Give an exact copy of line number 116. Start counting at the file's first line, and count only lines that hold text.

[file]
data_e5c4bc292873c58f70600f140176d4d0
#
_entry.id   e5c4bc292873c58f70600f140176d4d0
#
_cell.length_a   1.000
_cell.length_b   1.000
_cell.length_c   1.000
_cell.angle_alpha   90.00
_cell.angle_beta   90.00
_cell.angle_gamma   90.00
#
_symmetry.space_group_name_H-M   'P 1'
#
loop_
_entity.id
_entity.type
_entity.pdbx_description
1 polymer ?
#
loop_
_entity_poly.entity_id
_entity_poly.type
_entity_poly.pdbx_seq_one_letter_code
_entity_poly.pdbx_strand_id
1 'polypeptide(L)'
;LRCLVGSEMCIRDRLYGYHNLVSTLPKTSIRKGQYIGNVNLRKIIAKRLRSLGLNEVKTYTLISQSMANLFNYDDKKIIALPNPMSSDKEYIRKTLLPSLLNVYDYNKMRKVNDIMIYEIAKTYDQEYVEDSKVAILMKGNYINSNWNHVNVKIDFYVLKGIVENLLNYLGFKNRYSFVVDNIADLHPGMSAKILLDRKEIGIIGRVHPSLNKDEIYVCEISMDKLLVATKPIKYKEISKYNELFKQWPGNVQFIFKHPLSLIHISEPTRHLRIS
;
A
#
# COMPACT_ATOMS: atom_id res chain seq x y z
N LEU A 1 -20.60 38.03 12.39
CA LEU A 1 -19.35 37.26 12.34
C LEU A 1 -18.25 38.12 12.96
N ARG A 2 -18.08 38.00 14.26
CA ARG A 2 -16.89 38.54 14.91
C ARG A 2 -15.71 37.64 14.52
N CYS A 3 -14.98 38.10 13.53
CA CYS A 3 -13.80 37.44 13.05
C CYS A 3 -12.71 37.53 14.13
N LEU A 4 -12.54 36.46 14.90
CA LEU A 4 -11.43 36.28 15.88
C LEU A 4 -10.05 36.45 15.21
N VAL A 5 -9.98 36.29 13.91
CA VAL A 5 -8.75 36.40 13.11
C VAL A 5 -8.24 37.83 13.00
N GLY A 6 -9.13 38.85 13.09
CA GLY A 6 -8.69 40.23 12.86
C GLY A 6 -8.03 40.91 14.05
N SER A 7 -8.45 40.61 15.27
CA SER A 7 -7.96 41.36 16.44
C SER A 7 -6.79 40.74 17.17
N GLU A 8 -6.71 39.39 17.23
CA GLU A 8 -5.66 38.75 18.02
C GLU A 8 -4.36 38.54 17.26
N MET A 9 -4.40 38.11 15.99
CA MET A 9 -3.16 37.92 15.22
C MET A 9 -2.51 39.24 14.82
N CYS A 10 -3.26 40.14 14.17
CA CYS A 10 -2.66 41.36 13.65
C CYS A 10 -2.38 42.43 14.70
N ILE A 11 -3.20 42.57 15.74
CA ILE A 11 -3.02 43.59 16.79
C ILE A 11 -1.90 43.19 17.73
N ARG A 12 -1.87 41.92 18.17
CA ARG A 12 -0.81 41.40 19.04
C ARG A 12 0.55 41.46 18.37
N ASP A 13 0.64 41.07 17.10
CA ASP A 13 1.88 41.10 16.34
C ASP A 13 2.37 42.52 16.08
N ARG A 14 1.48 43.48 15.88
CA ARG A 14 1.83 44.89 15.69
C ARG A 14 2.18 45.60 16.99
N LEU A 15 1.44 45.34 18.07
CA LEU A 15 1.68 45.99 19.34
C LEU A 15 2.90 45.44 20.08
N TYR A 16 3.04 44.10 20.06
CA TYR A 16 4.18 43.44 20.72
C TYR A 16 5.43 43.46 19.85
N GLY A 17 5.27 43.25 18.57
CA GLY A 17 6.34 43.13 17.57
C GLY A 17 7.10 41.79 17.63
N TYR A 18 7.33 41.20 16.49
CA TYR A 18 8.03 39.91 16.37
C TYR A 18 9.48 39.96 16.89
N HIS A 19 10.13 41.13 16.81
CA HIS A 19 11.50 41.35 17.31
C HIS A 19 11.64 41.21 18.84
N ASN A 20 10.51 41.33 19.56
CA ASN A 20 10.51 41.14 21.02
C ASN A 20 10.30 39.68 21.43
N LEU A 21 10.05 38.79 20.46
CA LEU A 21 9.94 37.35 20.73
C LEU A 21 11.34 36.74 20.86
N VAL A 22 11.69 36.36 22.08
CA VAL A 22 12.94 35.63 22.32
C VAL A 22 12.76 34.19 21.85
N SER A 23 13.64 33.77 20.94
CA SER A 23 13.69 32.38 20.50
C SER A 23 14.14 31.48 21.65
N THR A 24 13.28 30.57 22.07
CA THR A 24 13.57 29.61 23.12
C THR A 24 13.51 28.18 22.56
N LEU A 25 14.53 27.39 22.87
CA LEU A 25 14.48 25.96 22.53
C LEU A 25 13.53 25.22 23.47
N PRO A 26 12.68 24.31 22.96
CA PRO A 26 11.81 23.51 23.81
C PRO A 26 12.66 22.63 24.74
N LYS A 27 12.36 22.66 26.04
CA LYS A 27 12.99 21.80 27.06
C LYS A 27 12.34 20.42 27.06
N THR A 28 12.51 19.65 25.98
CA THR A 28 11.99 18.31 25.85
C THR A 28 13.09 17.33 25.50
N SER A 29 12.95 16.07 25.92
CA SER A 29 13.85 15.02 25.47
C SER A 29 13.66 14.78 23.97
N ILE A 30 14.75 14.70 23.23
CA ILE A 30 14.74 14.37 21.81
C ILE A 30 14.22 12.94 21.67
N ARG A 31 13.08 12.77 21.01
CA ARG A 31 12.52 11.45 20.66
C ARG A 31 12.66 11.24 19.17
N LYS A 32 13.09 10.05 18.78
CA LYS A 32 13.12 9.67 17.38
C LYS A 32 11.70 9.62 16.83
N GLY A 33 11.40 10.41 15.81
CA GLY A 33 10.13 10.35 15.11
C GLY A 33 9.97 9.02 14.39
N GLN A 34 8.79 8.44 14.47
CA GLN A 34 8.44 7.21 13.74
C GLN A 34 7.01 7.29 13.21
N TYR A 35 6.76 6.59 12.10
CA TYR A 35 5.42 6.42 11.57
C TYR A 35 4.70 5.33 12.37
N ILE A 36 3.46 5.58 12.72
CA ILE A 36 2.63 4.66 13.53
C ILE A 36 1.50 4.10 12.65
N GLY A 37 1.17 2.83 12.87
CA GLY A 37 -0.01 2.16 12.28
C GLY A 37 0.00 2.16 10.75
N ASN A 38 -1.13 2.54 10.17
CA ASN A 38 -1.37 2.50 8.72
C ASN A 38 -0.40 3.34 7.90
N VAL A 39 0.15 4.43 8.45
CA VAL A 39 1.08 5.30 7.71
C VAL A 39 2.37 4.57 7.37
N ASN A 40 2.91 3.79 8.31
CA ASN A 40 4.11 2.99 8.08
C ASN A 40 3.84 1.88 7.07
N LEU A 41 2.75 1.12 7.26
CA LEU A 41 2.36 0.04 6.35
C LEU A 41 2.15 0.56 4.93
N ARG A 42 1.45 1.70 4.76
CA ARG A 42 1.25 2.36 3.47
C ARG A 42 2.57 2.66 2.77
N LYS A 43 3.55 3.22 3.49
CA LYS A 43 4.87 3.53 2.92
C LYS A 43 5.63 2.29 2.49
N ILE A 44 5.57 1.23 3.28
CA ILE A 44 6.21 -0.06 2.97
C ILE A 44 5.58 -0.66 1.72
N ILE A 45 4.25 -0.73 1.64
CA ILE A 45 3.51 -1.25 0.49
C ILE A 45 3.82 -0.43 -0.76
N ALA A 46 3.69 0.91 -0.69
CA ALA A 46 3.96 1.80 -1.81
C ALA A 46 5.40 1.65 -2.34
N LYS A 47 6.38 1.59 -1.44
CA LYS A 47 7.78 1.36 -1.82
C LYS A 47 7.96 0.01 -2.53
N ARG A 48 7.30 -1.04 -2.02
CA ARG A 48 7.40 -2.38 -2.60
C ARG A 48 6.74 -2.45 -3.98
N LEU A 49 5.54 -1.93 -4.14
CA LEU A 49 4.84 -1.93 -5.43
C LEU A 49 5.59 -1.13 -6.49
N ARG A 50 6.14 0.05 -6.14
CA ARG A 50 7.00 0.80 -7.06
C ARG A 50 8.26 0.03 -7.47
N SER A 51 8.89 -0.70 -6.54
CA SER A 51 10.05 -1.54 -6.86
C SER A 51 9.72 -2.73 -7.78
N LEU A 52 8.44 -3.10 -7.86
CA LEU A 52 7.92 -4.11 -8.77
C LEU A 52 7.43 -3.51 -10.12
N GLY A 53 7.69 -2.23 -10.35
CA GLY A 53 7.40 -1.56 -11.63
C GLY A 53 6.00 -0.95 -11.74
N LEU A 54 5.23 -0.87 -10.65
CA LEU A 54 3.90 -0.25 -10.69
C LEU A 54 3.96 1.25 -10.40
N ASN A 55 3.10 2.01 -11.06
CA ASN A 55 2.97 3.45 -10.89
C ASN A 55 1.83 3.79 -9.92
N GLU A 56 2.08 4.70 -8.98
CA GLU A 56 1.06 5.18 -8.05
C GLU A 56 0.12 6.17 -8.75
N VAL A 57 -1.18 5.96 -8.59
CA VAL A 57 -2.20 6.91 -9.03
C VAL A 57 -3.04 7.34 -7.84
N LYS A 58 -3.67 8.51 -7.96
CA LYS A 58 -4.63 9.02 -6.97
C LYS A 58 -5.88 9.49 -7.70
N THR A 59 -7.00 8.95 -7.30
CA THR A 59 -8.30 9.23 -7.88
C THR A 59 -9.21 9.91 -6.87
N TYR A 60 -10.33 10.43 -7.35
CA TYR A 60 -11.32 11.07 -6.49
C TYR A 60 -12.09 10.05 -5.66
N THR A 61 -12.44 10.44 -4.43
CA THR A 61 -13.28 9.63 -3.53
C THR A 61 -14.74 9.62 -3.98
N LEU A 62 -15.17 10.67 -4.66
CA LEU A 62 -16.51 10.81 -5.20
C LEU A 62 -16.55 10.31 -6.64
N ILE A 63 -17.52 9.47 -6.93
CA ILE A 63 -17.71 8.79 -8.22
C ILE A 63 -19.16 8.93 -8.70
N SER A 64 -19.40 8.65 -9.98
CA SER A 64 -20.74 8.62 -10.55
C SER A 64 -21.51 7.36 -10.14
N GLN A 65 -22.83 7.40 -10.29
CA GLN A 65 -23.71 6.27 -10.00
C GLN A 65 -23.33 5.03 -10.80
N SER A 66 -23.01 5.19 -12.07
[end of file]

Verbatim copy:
CA SER A 29 13.85 15.02 25.47